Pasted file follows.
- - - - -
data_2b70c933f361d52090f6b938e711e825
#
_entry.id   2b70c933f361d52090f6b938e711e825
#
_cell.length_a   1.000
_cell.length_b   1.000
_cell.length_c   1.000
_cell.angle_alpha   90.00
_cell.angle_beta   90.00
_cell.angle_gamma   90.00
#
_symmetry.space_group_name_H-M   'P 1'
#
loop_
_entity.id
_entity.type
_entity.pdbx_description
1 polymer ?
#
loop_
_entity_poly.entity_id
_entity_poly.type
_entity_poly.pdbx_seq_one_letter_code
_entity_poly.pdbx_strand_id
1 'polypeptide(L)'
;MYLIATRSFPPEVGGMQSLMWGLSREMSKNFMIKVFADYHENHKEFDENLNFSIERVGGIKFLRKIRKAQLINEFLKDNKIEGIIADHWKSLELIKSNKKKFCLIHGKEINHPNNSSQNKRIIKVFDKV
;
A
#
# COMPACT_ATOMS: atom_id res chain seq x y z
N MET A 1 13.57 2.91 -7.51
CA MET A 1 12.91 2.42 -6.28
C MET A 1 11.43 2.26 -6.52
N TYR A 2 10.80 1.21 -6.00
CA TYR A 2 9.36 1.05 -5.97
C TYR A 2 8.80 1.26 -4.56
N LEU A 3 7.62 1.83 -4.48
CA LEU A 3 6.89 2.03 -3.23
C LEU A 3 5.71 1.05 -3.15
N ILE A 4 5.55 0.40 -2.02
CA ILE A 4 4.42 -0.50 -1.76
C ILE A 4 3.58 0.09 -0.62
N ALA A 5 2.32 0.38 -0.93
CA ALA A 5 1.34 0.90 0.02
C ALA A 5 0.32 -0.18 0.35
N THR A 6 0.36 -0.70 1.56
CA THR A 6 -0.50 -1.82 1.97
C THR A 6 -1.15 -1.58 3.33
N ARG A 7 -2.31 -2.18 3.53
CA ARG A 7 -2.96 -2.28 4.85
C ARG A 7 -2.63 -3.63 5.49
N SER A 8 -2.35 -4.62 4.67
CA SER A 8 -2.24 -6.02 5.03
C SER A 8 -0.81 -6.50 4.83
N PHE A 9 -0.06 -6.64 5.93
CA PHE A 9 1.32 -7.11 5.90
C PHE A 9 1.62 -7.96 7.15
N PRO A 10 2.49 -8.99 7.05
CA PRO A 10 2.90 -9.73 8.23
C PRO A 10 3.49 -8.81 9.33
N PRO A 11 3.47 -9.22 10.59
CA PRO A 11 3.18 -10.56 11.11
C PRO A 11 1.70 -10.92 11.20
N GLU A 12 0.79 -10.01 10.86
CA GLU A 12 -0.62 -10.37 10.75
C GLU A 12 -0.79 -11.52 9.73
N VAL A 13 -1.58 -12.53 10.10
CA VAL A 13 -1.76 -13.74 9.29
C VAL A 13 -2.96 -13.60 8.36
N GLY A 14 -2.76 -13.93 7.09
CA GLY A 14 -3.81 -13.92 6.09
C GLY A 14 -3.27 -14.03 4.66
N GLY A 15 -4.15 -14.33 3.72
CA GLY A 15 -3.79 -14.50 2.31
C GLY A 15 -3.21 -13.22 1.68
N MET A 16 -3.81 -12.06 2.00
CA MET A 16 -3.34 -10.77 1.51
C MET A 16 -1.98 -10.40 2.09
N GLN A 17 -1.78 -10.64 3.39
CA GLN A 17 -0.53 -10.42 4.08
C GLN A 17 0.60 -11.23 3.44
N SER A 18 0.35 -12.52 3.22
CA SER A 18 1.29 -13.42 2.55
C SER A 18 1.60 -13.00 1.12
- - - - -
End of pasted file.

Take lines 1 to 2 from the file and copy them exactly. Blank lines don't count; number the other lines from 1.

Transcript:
data_2b70c933f361d52090f6b938e711e825
#